Learning Transfer as Preparation for Novel Learning Challenges: A Phenomenological Study of Computer and Video Game Performance

O'Suilleabhain, G. (2014) Learning Transfer as Preparation for Novel Learning Challenges: A Phenomenological Study of Computer and Video Game Performance. In: The 15th Educational Technology Conference of the Irish Learning Technology Association (ILTA). May 29th and 30th, UCD, Dublin, Ireland.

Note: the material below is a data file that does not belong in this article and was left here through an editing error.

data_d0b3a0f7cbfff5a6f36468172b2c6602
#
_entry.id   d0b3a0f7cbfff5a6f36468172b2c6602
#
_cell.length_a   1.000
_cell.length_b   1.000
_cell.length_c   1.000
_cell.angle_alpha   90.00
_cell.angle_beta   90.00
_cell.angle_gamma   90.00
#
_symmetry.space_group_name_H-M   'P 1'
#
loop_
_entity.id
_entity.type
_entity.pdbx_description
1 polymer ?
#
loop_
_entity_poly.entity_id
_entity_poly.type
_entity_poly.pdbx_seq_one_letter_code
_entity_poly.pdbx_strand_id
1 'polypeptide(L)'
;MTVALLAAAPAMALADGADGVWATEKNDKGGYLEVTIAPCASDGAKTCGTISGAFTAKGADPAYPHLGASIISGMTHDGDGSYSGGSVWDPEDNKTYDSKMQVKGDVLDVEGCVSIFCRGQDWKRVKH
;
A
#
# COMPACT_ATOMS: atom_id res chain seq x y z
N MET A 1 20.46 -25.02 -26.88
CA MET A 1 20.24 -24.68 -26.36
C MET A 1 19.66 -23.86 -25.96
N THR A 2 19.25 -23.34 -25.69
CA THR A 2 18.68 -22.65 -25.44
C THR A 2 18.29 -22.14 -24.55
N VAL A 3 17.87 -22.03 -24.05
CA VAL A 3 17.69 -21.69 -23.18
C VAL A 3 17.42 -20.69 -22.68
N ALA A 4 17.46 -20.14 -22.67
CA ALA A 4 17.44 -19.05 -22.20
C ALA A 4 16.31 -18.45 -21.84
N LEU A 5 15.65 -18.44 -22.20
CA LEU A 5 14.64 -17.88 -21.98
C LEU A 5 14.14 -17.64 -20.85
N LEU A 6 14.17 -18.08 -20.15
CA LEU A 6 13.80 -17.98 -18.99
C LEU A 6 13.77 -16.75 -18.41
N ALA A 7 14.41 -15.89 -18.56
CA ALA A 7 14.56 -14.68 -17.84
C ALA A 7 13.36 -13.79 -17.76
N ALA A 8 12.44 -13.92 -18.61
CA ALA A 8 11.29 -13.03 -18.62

The transfer of learning has been the subject of research and debate since the time, at least, of the publication of seminal articles by Thorndike and Woodworth (1901) with regard to the conditions governing its occurrence. Over the intervening period there has been some extensive research into the phenomenon, incorporating a wide and changing range of theoretical perspectives. Despite such attention, however, examples of successful facilitation of transfer – beyond transfer of the largely automatic kind between highly similar learning and target contexts – are a relative rarity in the research literature. As Bereiter puts it, Most research on transfer has been bad news for educators. It gives the impression that transfer usually doesn't happen… (1995, p. 26). This paper returns to the now often overlooked empirical and theoretical problems with regard to our native ideas of learning transfer by turning, first, toward the world of so-called serious-games and other interaction-rich TEL environments and the implicit folk theories and tacit beliefs about learning transfer embodied in their design. Based, in part, on the affordances of and existing research into such solutions and environments, the paper goes on to suggest a more dynamic and active way to think about learning transfer, borrowing from contemporary reconceptualisations of literacy and the notion of transfer as preparation for future learning (Bransford & Schwartz, 1999). The paper reports on how this alternative reading of the learning transfer problem was operationalised in a study of computer and video game players of varying levels of past experience as they made their way through a series of novel learning challenges. By contrast to the quantitative experimental tradition within which learning transfer research still tends to be conducted, the study is avowedly a qualitative and phenomenological one. Key data gathering methods are those of concurrent think aloud and retrospective stimulated recall. Analysis culminates in a model of transfer based around the interplay of four articulated constructs – those of performance, preparedness, new learning, and felt experience. The paper concludes with some reflections on the validity and limitations of the study findings and some possible implications for practice and policy incorporating, in turn, reflections on the implication of the model for key political rhetoric with regard to lifelong learning, key skills, and digital literacy. Some final ideas are offered with regard to new e-assessment approaches to dynamic performance-based student assessment and, ultimately, to the development of more effective serious game and TEL solutions.

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